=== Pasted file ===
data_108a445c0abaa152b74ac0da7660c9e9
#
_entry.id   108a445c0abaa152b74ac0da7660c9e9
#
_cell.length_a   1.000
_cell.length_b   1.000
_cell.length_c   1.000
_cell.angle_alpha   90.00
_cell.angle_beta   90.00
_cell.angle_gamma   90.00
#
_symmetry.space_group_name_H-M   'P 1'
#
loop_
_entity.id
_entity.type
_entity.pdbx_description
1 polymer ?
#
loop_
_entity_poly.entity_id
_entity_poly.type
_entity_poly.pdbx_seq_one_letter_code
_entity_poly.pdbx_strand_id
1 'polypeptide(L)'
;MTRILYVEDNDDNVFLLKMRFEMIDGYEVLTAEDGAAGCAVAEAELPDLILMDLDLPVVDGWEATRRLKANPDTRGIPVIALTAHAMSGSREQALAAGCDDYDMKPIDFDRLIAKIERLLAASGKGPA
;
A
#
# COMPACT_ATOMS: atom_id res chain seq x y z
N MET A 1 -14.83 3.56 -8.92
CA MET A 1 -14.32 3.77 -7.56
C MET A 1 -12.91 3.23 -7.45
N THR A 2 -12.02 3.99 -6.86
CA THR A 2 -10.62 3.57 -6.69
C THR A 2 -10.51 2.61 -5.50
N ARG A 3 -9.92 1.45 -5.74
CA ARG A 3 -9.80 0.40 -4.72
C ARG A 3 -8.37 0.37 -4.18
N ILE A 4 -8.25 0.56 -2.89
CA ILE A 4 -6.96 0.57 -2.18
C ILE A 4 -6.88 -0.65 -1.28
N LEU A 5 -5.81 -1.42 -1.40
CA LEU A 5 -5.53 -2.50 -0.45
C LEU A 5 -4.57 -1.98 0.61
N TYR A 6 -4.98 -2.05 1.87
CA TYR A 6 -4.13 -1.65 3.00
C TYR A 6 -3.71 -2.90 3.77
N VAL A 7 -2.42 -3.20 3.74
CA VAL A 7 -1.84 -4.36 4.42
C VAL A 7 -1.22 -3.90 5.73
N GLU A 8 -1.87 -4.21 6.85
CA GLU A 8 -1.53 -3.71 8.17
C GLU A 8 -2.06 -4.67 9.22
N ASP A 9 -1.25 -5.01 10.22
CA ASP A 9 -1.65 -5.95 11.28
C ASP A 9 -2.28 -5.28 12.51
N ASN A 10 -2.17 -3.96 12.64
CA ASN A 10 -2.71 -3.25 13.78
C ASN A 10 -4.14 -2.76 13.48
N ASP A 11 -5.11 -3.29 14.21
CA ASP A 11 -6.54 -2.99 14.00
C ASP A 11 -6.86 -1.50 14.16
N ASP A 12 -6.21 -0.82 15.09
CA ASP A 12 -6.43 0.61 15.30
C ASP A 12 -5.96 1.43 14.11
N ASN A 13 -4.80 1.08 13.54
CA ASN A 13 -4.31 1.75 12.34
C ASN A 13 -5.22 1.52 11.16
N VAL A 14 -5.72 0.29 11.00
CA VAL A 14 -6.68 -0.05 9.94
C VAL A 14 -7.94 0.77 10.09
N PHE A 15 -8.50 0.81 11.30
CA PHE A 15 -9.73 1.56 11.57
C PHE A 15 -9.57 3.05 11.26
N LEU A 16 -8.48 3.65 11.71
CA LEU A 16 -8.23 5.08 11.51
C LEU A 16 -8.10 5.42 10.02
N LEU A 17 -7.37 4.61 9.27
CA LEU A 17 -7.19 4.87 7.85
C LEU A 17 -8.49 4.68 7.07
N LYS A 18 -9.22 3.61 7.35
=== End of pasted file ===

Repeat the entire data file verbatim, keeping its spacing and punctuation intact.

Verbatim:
data_108a445c0abaa152b74ac0da7660c9e9
#
_entry.id   108a445c0abaa152b74ac0da7660c9e9
#
_cell.length_a   1.000
_cell.length_b   1.000
_cell.length_c   1.000
_cell.angle_alpha   90.00
_cell.angle_beta   90.00
_cell.angle_gamma   90.00
#
_symmetry.space_group_name_H-M   'P 1'
#
loop_
_entity.id
_entity.type
_entity.pdbx_description
1 polymer ?
#
loop_
_entity_poly.entity_id
_entity_poly.type
_entity_poly.pdbx_seq_one_letter_code
_entity_poly.pdbx_strand_id
1 'polypeptide(L)'
;MTRILYVEDNDDNVFLLKMRFEMIDGYEVLTAEDGAAGCAVAEAELPDLILMDLDLPVVDGWEATRRLKANPDTRGIPVIALTAHAMSGSREQALAAGCDDYDMKPIDFDRLIAKIERLLAASGKGPA
;
A
#
# COMPACT_ATOMS: atom_id res chain seq x y z
N MET A 1 -14.83 3.56 -8.92
CA MET A 1 -14.32 3.77 -7.56
C MET A 1 -12.91 3.23 -7.45
N THR A 2 -12.02 3.99 -6.86
CA THR A 2 -10.62 3.57 -6.69
C THR A 2 -10.51 2.61 -5.50
N ARG A 3 -9.92 1.45 -5.74
CA ARG A 3 -9.80 0.40 -4.72
C ARG A 3 -8.37 0.37 -4.18
N ILE A 4 -8.25 0.56 -2.89
CA ILE A 4 -6.96 0.57 -2.18
C ILE A 4 -6.88 -0.65 -1.28
N LEU A 5 -5.81 -1.42 -1.40
CA LEU A 5 -5.53 -2.50 -0.45
C LEU A 5 -4.57 -1.98 0.61
N TYR A 6 -4.98 -2.05 1.87
CA TYR A 6 -4.13 -1.65 3.00
C TYR A 6 -3.71 -2.90 3.77
N VAL A 7 -2.42 -3.20 3.74
CA VAL A 7 -1.84 -4.36 4.42
C VAL A 7 -1.22 -3.90 5.73
N GLU A 8 -1.87 -4.21 6.85
CA GLU A 8 -1.53 -3.71 8.17
C GLU A 8 -2.06 -4.67 9.22
N ASP A 9 -1.25 -5.01 10.22
CA ASP A 9 -1.65 -5.95 11.28
C ASP A 9 -2.28 -5.28 12.51
N ASN A 10 -2.17 -3.96 12.64
CA ASN A 10 -2.71 -3.25 13.78
C ASN A 10 -4.14 -2.76 13.48
N ASP A 11 -5.11 -3.29 14.21
CA ASP A 11 -6.54 -2.99 14.00
C ASP A 11 -6.86 -1.50 14.16
N ASP A 12 -6.21 -0.82 15.09
CA ASP A 12 -6.43 0.61 15.30
C ASP A 12 -5.96 1.43 14.11
N ASN A 13 -4.80 1.08 13.54
CA ASN A 13 -4.31 1.75 12.34
C ASN A 13 -5.22 1.52 11.16
N VAL A 14 -5.72 0.29 11.00
CA VAL A 14 -6.68 -0.05 9.94
C VAL A 14 -7.94 0.77 10.09
N PHE A 15 -8.50 0.81 11.30
CA PHE A 15 -9.73 1.56 11.57
C PHE A 15 -9.57 3.05 11.26
N LEU A 16 -8.48 3.65 11.71
CA LEU A 16 -8.23 5.08 11.51
C LEU A 16 -8.10 5.42 10.02
N LEU A 17 -7.37 4.61 9.27
CA LEU A 17 -7.19 4.87 7.85
C LEU A 17 -8.49 4.68 7.07
N LYS A 18 -9.22 3.61 7.35